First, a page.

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GAPS diet: let's find out more

GAPS Diet: A Nutritional Journey to Wellbeing

The GAPS diet, an acronym for Gut and Psychology Syndrome, is a dietary approach designed to improve the health of the digestive system and, as a result, positively influence mental well-being.

Created by Russian neurologist and nutritionist Natasha Campbell-McBride, this diet was developed to address a wide range of ailments, including gastrointestinal problems, psychological disorders and more.

What is the GAPS Diet?

The GAPS Diet was designed to address the concept of "leaky gut syndrome". According to this theory, a damaged gut can be the root of numerous health problems.

The diet focuses on eliminating foods that can contribute to intestinal inflammation and irritation, thus allowing the intestinal lining to heal.

What does the GASP Diet consist of?

The diet is divided into different phases, starting from a very restrictive introductory phase and then gradually reintroducing more complex foods.

In the introductory phase, all grains, sugar, dairy products and foods with high starch content are avoided.

Instead, the focus is on nutrient-rich broths, lean meats, fish, eggs, non-starchy vegetables and some nuts and seeds.

Subsequently, foods such as fruits, legumes, gluten-free grains and fermented dairy products are gradually reintroduced.

What to eat on the GASP diet?

The GAPS diet promotes nutrient-dense, easy-to-digest foods. Meat broths, rich in collagen and minerals, are a key element in supporting intestinal healing.

Lean meats, fish, eggs, non-starchy vegetables, healthy oils, nuts and seeds provide essential nutrients without overwhelming the digestive system.

Fermented dairy products, such as kefir and homemade yogurt, are gradually reintroduced to support gut health with beneficial probiotics.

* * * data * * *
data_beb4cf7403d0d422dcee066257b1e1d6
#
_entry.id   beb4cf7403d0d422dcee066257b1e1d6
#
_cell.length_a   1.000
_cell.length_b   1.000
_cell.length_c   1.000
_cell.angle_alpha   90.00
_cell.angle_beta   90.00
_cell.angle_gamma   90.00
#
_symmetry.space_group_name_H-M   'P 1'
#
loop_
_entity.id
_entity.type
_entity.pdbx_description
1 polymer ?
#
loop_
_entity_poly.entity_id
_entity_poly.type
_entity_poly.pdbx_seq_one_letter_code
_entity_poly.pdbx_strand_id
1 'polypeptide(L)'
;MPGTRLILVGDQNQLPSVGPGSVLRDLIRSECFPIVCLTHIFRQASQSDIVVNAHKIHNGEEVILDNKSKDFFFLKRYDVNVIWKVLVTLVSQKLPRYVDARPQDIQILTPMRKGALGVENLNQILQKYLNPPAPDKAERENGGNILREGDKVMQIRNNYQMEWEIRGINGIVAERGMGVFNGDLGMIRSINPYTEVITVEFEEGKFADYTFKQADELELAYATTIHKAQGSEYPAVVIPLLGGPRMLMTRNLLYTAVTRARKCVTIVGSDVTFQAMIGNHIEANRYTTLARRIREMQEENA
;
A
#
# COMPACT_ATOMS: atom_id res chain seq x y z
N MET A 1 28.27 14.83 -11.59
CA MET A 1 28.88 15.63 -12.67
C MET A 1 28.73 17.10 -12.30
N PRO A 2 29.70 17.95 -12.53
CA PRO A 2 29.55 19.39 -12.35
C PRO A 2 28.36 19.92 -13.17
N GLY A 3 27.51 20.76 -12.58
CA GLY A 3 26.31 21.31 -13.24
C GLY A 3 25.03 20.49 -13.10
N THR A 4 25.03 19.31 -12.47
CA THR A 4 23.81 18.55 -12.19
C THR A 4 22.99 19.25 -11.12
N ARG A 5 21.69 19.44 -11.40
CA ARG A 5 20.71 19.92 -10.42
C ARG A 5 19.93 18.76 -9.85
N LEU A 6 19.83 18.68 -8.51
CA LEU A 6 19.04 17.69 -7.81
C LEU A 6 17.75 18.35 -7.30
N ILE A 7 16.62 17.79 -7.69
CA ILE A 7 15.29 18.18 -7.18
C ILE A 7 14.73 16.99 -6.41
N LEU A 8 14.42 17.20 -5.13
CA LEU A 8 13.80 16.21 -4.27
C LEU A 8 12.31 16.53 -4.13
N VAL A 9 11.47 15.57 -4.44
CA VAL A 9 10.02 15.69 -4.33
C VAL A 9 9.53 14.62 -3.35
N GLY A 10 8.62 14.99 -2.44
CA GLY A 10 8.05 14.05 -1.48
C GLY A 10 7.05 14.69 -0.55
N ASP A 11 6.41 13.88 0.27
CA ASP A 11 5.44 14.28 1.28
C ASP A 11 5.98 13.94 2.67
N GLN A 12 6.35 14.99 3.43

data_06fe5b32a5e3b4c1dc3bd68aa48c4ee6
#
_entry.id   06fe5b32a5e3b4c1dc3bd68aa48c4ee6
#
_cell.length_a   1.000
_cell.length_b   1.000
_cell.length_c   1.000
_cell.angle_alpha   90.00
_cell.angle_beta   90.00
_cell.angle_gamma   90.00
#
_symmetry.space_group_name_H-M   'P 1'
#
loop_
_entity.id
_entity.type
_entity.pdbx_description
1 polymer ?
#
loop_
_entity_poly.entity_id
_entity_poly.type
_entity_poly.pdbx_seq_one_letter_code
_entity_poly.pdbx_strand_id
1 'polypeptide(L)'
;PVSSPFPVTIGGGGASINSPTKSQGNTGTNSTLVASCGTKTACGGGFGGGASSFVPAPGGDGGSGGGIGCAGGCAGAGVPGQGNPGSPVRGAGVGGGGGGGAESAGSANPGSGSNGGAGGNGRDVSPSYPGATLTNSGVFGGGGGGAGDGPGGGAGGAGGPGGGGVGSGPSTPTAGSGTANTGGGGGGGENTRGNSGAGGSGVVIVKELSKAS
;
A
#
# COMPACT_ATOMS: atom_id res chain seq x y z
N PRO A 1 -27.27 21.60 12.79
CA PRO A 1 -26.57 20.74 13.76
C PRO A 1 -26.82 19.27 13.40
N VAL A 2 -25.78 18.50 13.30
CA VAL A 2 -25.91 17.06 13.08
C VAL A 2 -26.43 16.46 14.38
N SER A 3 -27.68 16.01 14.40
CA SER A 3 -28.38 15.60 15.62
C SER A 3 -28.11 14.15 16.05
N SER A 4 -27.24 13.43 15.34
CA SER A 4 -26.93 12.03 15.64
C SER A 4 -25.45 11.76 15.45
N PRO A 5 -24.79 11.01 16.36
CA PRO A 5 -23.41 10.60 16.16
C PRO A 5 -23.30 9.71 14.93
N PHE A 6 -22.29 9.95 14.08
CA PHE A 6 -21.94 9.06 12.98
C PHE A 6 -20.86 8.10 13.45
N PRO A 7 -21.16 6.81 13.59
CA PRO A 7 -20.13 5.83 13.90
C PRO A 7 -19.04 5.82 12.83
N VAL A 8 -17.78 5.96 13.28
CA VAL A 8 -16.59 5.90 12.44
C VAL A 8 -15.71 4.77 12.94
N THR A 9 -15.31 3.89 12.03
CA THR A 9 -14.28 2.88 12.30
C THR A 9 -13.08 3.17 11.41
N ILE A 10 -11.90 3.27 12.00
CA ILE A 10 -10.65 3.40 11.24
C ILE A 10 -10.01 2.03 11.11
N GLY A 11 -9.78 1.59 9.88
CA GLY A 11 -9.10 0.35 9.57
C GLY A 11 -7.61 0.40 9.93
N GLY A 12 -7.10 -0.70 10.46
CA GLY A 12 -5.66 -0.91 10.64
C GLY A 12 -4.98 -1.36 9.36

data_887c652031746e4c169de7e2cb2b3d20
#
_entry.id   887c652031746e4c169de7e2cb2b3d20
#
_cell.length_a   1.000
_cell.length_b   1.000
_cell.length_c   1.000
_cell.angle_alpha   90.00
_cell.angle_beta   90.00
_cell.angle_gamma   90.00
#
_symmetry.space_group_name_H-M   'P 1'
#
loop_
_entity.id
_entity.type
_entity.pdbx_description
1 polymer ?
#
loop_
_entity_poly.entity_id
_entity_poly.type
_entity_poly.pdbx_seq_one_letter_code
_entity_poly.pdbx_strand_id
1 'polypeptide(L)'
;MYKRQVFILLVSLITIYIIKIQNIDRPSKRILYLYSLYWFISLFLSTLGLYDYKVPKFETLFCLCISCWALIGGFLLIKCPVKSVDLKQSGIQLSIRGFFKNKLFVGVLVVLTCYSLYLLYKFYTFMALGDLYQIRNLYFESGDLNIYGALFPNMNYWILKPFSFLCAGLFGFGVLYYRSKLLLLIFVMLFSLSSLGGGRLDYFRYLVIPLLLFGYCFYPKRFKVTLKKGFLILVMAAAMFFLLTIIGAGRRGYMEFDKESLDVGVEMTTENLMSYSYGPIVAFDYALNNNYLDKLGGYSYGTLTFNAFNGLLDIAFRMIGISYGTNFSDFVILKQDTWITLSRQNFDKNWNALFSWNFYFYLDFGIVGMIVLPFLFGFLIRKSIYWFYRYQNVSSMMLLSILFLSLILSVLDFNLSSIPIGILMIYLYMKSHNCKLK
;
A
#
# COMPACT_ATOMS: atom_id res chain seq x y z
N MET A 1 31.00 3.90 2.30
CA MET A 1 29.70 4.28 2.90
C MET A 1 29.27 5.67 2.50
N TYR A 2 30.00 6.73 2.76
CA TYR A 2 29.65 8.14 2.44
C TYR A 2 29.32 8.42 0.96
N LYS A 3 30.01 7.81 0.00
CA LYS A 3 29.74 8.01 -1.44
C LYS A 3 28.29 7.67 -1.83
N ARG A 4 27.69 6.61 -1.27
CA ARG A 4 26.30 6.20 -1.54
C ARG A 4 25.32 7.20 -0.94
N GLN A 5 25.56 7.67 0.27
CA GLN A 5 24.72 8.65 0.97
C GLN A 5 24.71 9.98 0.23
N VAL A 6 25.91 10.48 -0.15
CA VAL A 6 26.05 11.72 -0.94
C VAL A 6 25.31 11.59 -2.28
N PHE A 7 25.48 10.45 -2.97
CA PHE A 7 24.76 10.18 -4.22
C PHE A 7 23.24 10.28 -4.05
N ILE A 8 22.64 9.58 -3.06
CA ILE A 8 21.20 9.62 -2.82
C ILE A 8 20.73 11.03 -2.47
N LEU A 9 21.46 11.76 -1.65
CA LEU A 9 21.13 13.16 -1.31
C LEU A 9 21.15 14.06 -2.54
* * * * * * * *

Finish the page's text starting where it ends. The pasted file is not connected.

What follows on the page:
The GAPS diet involves consuming foods that promote intestinal health and aid in the healing of the intestine. Here are some foods that are generally included and excluded on the GAPS diet:

Foods included in the GAPS Diet

  • Rich Broths : Homemade meat broths are a key part of the GAPS diet. They are rich in nutrients, collagen and substances beneficial for the digestive system.
  • Lean meats : Beef , lamb, chicken meat (skinless), and lean pork are usually included.
  • Fish and seafood : Fish rich in omega-3s such as salmon, sardines and anchovies is a good option. Seafood such as shrimp and mussels may be included.
  • Eggs : Eggs, especially free-range eggs, are often part of the diet.
  • Non-starchy vegetables : Vegetables such as kale, broccoli, spinach, zucchini, cucumbers and celery are well accepted.
  • Healthy Oils : Oils like extra virgin olive oil, coconut oil, and ghee are often used.
  • Fruit : At an advanced stage, low-sugar fruits such as apples, pears and berries can be gradually reintroduced.
  • Fermented dairy products : Once the digestive system is improving, fermented dairy products such as kefir and homemade yogurt can be reinstated.

Foods to avoid or limit

  • Sugars and sweeteners : Refined sugars, syrups, honey and artificial sweeteners should be avoided.